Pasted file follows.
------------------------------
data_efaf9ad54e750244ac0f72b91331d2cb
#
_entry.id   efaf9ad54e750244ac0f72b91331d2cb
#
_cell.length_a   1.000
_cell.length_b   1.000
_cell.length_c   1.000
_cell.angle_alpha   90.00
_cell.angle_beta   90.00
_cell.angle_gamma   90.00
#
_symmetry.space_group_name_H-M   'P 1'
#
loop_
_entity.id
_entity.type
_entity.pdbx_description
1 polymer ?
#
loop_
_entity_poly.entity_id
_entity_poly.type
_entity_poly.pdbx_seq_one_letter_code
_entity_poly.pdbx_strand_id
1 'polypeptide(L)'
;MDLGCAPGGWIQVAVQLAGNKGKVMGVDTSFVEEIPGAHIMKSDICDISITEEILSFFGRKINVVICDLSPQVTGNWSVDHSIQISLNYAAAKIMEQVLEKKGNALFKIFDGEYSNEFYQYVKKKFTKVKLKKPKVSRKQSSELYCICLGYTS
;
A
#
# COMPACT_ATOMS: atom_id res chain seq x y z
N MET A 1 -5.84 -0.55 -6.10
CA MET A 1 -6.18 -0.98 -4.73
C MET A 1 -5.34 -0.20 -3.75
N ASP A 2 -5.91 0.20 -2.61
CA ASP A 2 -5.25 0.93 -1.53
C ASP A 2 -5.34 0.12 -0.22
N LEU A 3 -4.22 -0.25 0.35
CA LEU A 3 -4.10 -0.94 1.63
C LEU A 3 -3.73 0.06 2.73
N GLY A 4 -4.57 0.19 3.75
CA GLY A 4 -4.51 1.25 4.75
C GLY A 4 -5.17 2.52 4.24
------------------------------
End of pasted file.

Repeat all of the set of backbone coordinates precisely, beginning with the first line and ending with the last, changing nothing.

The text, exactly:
data_efaf9ad54e750244ac0f72b91331d2cb
#
_entry.id   efaf9ad54e750244ac0f72b91331d2cb
#
_cell.length_a   1.000
_cell.length_b   1.000
_cell.length_c   1.000
_cell.angle_alpha   90.00
_cell.angle_beta   90.00
_cell.angle_gamma   90.00
#
_symmetry.space_group_name_H-M   'P 1'
#
loop_
_entity.id
_entity.type
_entity.pdbx_description
1 polymer ?
#
loop_
_entity_poly.entity_id
_entity_poly.type
_entity_poly.pdbx_seq_one_letter_code
_entity_poly.pdbx_strand_id
1 'polypeptide(L)'
;MDLGCAPGGWIQVAVQLAGNKGKVMGVDTSFVEEIPGAHIMKSDICDISITEEILSFFGRKINVVICDLSPQVTGNWSVDHSIQISLNYAAAKIMEQVLEKKGNALFKIFDGEYSNEFYQYVKKKFTKVKLKKPKVSRKQSSELYCICLGYTS
;
A
#
# COMPACT_ATOMS: atom_id res chain seq x y z
N MET A 1 -5.84 -0.55 -6.10
CA MET A 1 -6.18 -0.98 -4.73
C MET A 1 -5.34 -0.20 -3.75
N ASP A 2 -5.91 0.20 -2.61
CA ASP A 2 -5.25 0.93 -1.53
C ASP A 2 -5.34 0.12 -0.22
N LEU A 3 -4.22 -0.25 0.35
CA LEU A 3 -4.10 -0.94 1.63
C LEU A 3 -3.73 0.06 2.73
N GLY A 4 -4.57 0.19 3.75
CA GLY A 4 -4.51 1.25 4.75
C GLY A 4 -5.17 2.52 4.24